Early work in the development of the novel synthesis of the present invention used methyl ricinoleate and phosphorylchloride yielded 12-chloro-ricinoleate. The 12-chloro-ricinoleate reacted with aqueous base or diazabicyclononene (DBN) yielded mixtures of CLA isomers. Accordingly, it was found that although phosphorylchloride was expected to be workable, it did not work. Chloride substitution of the hydroxyl was observed.
The reaction of the tosylate of methyl ricinoleate with reagents containing nucleophiles such as chloride ion, pyridine (or other nucleophilic amine) produced substitution rather than elimination.
Methyl ricinoleate reacted with Burgess' reagent, reputed to be a sure-fire reagent for splitting off water, showed no likely product by gas chromatography. Moreover, Burgess' reagent would be too expensive for a practical method.
The following actual examples describe the development of the novel synthesis of the present invention in detail.
A. 1 g of ricinoleic acid methyl ester was refluxed in 30 ml acetic acid with 3 ml acetic anhydride added and 1 g of Amberlyst-15 as catalyst for 3 hours. Poured into 200 ml water and stirred for 30 minutes. Picked up in ether, ether layer washed with water and dried and evaporated. TLC shows new spot where oleate shows positive impurities and some starting material.
B. 1 g of methyl ricinoleate was treated with 3 ml acetic anhydride in 10 ml pyridine overnight. Poured into water and extracted with ether. TLC shows single spot higher than starting material (the acetate of ricinoleate). Product was refluxed for 5 hours in 50 ml toluene with 1 g Amberlyst-15 as catalyst.
Evaporation after washing with water and adding of ether gave a clear oil with the same spot as A (cleaner reaction). Product of A+B was passed through silica column with hexane and "oleate" spot obtained pure: 800 ma. Gas chromatography showed bizarre mixture.
Amberlyst-15 is a sulfonic acid resin. Acid catalyzed splitting off of acetic acid from the acetate of ricinoleate produced complex mixtures.
To 15.6 g (0.05 mol) of methyl ricinoleate and 5 g (0.06 mol) pyridine in 100 ml methylene chloride was added 9.5 g (0.05 mol) p-toluene sulfonyl chloride. The solution remained clear, and the next morning very little reaction was seen by TLC (ether:pet ether 30:70). After another 24 hours, very little more reaction. Added 10 ml triethyl amine and 4 g more toluene sulfonyl chloride. Left standing over the weekend. Very red solution, some solid. Washed with water, 2N HCl and 2×water. Dried and evaporated. Picked up in 200 ml hexane, and silica added till all the red color had been absorbed. Filtered and evaporated. TLC showed a little starting material, some almost at solvent front and most product a little ahead of starting material.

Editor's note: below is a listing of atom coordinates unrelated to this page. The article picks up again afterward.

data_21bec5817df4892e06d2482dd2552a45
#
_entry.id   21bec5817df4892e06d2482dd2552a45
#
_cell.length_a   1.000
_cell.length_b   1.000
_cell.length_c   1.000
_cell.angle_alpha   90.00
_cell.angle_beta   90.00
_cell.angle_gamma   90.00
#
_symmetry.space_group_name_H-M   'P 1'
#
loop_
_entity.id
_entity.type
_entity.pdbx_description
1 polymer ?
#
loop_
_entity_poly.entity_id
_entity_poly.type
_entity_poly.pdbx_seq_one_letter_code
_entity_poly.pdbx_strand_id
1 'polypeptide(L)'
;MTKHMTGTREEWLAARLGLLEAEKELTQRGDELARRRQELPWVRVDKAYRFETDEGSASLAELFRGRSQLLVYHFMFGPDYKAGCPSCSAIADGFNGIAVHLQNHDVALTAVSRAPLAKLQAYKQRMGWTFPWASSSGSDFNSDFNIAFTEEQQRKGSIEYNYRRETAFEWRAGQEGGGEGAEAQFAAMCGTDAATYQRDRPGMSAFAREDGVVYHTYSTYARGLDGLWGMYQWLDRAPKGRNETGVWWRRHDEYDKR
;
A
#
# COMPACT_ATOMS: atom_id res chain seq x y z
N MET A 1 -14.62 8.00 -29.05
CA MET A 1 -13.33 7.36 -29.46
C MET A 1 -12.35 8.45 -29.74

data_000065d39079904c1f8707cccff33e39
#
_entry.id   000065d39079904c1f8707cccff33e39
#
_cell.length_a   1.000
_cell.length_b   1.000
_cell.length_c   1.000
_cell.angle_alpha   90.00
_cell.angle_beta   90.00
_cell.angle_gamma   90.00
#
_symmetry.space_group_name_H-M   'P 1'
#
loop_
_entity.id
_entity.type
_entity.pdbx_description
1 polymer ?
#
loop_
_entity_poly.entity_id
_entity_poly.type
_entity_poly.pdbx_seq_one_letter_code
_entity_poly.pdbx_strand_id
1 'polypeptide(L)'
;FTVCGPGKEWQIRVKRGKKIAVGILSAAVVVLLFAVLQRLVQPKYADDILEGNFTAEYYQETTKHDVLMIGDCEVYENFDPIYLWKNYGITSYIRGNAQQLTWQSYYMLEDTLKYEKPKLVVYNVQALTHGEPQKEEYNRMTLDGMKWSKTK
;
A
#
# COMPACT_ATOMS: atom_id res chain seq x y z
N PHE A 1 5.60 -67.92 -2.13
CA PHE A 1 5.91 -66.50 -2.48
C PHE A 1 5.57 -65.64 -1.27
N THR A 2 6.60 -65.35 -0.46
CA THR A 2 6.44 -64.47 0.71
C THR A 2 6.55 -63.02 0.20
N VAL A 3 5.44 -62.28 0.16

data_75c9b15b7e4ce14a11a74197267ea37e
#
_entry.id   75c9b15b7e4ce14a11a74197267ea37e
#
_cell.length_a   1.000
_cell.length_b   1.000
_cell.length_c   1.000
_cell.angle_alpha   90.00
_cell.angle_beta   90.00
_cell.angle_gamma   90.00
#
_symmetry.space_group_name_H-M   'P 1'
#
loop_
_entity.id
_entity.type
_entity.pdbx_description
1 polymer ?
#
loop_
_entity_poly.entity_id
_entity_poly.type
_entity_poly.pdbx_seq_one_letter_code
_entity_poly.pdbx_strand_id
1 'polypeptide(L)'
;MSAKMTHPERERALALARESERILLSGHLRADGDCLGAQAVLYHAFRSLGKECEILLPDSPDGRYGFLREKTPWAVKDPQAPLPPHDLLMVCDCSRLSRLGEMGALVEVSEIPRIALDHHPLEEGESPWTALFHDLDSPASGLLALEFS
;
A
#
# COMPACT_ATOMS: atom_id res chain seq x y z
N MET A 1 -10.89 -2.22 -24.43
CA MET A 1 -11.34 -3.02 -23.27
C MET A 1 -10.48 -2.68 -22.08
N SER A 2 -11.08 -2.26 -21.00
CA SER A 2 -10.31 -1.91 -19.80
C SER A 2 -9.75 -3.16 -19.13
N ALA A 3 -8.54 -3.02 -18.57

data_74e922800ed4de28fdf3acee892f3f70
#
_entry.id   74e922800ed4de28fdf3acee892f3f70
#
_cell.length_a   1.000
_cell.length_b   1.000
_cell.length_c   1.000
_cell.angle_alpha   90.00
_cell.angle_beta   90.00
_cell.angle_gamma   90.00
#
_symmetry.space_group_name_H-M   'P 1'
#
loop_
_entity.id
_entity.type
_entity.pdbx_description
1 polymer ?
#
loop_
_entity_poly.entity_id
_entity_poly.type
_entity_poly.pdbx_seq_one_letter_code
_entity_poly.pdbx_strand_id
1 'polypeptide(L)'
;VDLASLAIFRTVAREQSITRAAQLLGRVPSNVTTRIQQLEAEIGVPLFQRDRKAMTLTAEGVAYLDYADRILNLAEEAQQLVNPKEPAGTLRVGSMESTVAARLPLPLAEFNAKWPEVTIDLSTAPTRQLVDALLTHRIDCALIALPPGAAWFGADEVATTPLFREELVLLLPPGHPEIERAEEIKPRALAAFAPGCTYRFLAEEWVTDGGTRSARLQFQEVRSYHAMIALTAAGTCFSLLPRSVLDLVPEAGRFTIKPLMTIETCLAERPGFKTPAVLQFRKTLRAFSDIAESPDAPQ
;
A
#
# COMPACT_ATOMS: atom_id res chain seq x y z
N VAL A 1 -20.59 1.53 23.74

The 17 g product was dissolved in 100 ml methylene chloride and 7 g DBN (diazabicyclononene) added. After 12 hours, some increase in the top spot. After 5 days, about 50% was reacted. More DBN (2 g) was added and left standing for 2 weeks. Almost 90% top spot. Isolated by chromatography.
Tosylation with pyridine or triethylamine and tosyl chloride when heated leads to many side products because of substitution reactions of the amines with the intermediate tosylate.
Example V shows an attempt to split off toluene sulfonic acid to make CLA.
The Example shows a partially successful preparation of the tosylate of methyl ricinoleate. The reaction was slow and incomplete, use of inappropriate solvent. The reaction product was reacted with DBN (an analog of the later used DBU). The right product was formed but incompletely. Wrong solvent again.
The reaction to make the toluene sulfonate intermediate does not go well in solvents other than pure pyridine. The reaction to split off the toluene sulfonate does not go well except in acetonitrile.
It was tried to get the toluene sulfonate intermediate with triethyl amine in acetonitrile. Even after a week at room temperature, the reaction was not complete. Heating is not advised since the chloride ion present will lead to substitution by this ion.
15.6 g methyl ricinoleate (0.05 mol) were dissolved in 30 ml pyridine and with ice cooling. 7 g (0.046 mol) phosphorus oxychloride were added dropwise over 30 minutes. Left at room temperature for 24 hours and then heated at 55° C. for 1 hour. Poured into a mixture of 100 ml water and 100 ml methylene chloride. Organic layer washed with 2×200 ml 1N HCl and 3×100 ml water. Dried and filtered and evaporated. TLC shows fast moving spot which could be the CLA product and some starting material.
Example VI shows a reaction of methyl ricinoleate with phosphorus oxychloride and pyridine. The product was shown later by gas chromatography to be 12-chloro-analog of methyl ricinoleate. That product tended to form whenever chloride ions were present. Substitution is favored over the desired elimination. Heating the toluene sulfonate in pyridine with pyridine hydrochloride present produced only the 12-chloro compound.
1.3 g methyl ricinoleate was dissolved in 15 ml acetonitrile, heated to about 50° C., and 1 g of Burgess salt of methoxycarbonylsulfamoyl)-triethyl ammonium hydroxide was added (equimolar amount). Refluxed for one hour. Poured into water and extracted with methylene chloride. TLC (ether:pet ether 30:70) showed major spot almost at solvent front. GC showed no methyl linoleate.